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SPACE TRAVEL
Small Staff has Big Impact Showing How NASA Can Engage Students
by Staff Writers
Houston TX (SPX) Mar 22, 2015


Staff of the Educator Resource Center at Space Center Houston pose with some of the NASA educational content they provide to thousands of teachers each year. From left are volunteers Susana Udengaard, Marilyn Plett and Dottie Evans and ERC Manager Elaine Lapka. For a larger version of this image please go here.

Just left of the Space Shuttle flight deck, there's a room that for more than 17 years has helped tens of thousands of teachers use NASA to inspire hundreds of thousands of students in science, technology, engineering and math.

The Educator Resource Center at Space Center Houston is a quiet, library-like place, staffed by only one part-time educator and a handful of volunteers, but it helped more than 4,000 teachers last year alone. Elaine Lapka, a former CCISD gifted and talented teacher, serves as its central nervous system.

She and a staff of five volunteers are the conductors to NASA educator guides, lesson plans, lithographs and an ever-growing array of electronic resources for teachers both formal and informal.

"As a teacher, I am so proud of what we have to offer," Lapka said. "I can see these are great materials because they are unique, and, an important aspect for all teachers, they are free, which really makes them doubly valuable."

Signs lead up to the facility from the SCH lobby. It is located up two flights of stairs, adjacent to the flight deck of the indoor shuttle mockup. It is a little out of the way but it is a must-do for teachers. Many are repeat customers. Others are first time visitors or callers or e-mailers. Some of the best customers are teachers of teachers, college faculty that use the NASA materials to provide to their aspiring education major students.

"We have a number of professors who make the ERC basically a part of their course - their students have to come and find out about it and what we offer," Lapka said.

"They realize this is an ideal thing for them. Because when you first get out of school with your degree and you have your first teaching job, you don't have a big pile of money to go out and buy stuff. It is important to have a resource to use and a person to contact to get reliable things that are aligned with standards that will help."

The Educator Resource Center is a JSC office that is run by Space Center Houston. It is open 10 a.m.-4 p.m. weekdays.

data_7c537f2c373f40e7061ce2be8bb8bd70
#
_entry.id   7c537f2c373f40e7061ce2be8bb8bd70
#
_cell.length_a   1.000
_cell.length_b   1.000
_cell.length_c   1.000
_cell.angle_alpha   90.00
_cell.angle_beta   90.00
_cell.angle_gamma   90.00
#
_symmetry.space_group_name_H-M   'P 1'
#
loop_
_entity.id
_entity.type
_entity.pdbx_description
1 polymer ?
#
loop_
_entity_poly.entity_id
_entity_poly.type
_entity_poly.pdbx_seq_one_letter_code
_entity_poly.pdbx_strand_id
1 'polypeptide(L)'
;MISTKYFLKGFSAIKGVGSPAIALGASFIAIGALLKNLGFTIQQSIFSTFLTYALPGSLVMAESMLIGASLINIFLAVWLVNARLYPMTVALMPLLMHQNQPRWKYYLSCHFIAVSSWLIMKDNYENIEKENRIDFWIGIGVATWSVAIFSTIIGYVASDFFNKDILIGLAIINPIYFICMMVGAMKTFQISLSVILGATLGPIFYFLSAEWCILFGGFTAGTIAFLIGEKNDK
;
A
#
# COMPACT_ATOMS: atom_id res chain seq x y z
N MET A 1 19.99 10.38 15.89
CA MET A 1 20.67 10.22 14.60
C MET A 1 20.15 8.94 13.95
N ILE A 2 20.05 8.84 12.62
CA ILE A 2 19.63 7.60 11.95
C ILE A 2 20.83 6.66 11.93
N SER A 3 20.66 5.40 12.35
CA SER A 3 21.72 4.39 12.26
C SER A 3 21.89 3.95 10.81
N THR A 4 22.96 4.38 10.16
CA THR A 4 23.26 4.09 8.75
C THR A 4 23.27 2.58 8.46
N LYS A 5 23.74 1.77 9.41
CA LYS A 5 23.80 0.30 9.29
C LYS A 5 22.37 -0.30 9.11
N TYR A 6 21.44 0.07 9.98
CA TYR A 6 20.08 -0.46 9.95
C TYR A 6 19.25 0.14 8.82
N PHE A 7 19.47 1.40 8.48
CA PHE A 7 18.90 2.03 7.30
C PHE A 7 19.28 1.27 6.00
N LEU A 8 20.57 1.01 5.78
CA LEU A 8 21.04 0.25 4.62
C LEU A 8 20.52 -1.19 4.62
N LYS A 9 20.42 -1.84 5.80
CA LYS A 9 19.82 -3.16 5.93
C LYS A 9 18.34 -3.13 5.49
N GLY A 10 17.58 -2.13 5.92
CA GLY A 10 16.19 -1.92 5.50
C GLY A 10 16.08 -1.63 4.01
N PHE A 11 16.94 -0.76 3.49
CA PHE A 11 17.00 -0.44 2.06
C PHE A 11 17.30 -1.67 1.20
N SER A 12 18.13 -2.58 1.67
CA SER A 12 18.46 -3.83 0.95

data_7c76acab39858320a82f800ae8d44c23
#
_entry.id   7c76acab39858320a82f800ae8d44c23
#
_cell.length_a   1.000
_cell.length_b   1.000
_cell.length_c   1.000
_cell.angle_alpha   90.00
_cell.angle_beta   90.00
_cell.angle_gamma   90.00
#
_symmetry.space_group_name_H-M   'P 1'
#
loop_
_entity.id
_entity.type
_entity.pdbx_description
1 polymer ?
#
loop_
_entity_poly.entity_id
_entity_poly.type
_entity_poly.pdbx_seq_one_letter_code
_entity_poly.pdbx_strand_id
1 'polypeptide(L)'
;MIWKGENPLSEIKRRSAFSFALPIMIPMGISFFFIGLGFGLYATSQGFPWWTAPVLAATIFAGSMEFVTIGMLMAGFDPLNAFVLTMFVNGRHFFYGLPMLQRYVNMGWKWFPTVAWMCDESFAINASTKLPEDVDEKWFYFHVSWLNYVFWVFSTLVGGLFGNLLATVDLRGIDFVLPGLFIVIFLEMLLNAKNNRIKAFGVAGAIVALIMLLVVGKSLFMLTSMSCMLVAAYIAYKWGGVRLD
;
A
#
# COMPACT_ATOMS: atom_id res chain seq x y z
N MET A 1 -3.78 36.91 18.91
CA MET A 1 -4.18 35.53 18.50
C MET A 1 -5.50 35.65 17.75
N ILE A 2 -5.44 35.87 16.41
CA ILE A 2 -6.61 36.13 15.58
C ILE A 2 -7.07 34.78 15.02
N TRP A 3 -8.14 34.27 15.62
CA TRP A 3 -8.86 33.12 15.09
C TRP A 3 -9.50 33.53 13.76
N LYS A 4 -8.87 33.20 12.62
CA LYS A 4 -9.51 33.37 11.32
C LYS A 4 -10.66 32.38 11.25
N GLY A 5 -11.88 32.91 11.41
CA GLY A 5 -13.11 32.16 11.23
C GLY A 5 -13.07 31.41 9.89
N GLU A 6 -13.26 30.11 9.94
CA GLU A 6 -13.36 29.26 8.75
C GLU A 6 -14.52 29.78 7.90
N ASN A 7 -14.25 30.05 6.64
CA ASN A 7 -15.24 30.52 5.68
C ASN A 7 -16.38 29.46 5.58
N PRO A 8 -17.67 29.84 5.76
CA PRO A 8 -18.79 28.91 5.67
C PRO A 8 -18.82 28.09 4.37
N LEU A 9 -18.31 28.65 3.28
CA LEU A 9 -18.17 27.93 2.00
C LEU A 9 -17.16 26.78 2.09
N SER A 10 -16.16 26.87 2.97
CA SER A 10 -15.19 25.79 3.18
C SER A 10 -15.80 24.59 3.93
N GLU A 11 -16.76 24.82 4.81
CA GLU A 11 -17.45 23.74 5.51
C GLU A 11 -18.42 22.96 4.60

"I couldn't do my job without the volunteers, and I can't say enough about how great they are," she said. "There is no way I could serve thousands of teachers by myself."

Lapka has worked at the ERC for 10 years. Volunteer Susana Udengaard has helped out there since it started, and she has volunteered at Space Center Houston since it opened in 1994.

"I enjoy volunteering," Udengaard said. "It is a way of using my skills and having fun while doing something worthwhile. Every teacher we help is different and there are new things every day. It is very rewarding."

Volunteers encompass a variety of skills. They support the computer equipment, staff teacher resource tables at events, respond to inquiries and perform dozens of other jobs.

"We do whatever needs to be done," Udengaard said. "This is really a neat group of people and we get along well, kind of like family."

The resources needed by teachers are changing as educational technology changes, and Lapka has an obvious passion to keep pace. Teachers want almost entirely digital content now. Many school districts have invested extensively in mobile devices and expect teachers to find engaging ways to use them.

Lapka has recently addressed that objective by including not only NASA interactives and mobile apps in workshops but also a commercially available app to insert NASA content into "augmented reality."

"You can use your tablet or smart phone with this app to make inserted NASA content interactive," Lapka explained.

"I introduced it at my teacher workshops last year and it has been extremely well received. NASA has tons of multimedia content that can be used with it. Teachers also appreciate applications adjustable to their goals rather than apps that can only be used in a preprogrammed fashion."

The inspiration Lapka and her staff sow is evident in the multitude of thanks they receive. Letters of gratitude come often, and they, better than anything, explain the impact of the ERC in their expressions:

From a high school teacher: "I am so happy to know that I can turn to you for help to make my lessons on space science amazing for my students."

From a middle school teacher: "It is nice to get explanations from someone who really loves what they do."

From an elementary teacher: "You have truly changed lives."

Although the majority of their clients are U.S. teachers, the ERC has a worldwide impact. On a typical week, they may deal with clients from 10 different nations.

They help teachers, but they also sometimes answer mail from students. Those letters range from requests for help with a class project to unsolicited suggestions, including detailed stick-figure drawings in pencil, about how Earth can be kept safe from stray asteroids. And there may be the occasional JSC employee looking for help in preparing an activity to do and an activity to leave with the teacher when planning outreach to a classroom. They turn no one away.

"We help anybody that opens that door. When you give people information, you never know where it is going to go," Lapka said.

"These are things that I know inspire and engage people in science, technology, engineering and math, whether they are a teacher in need of a new approach or a student in need of a new perspective."


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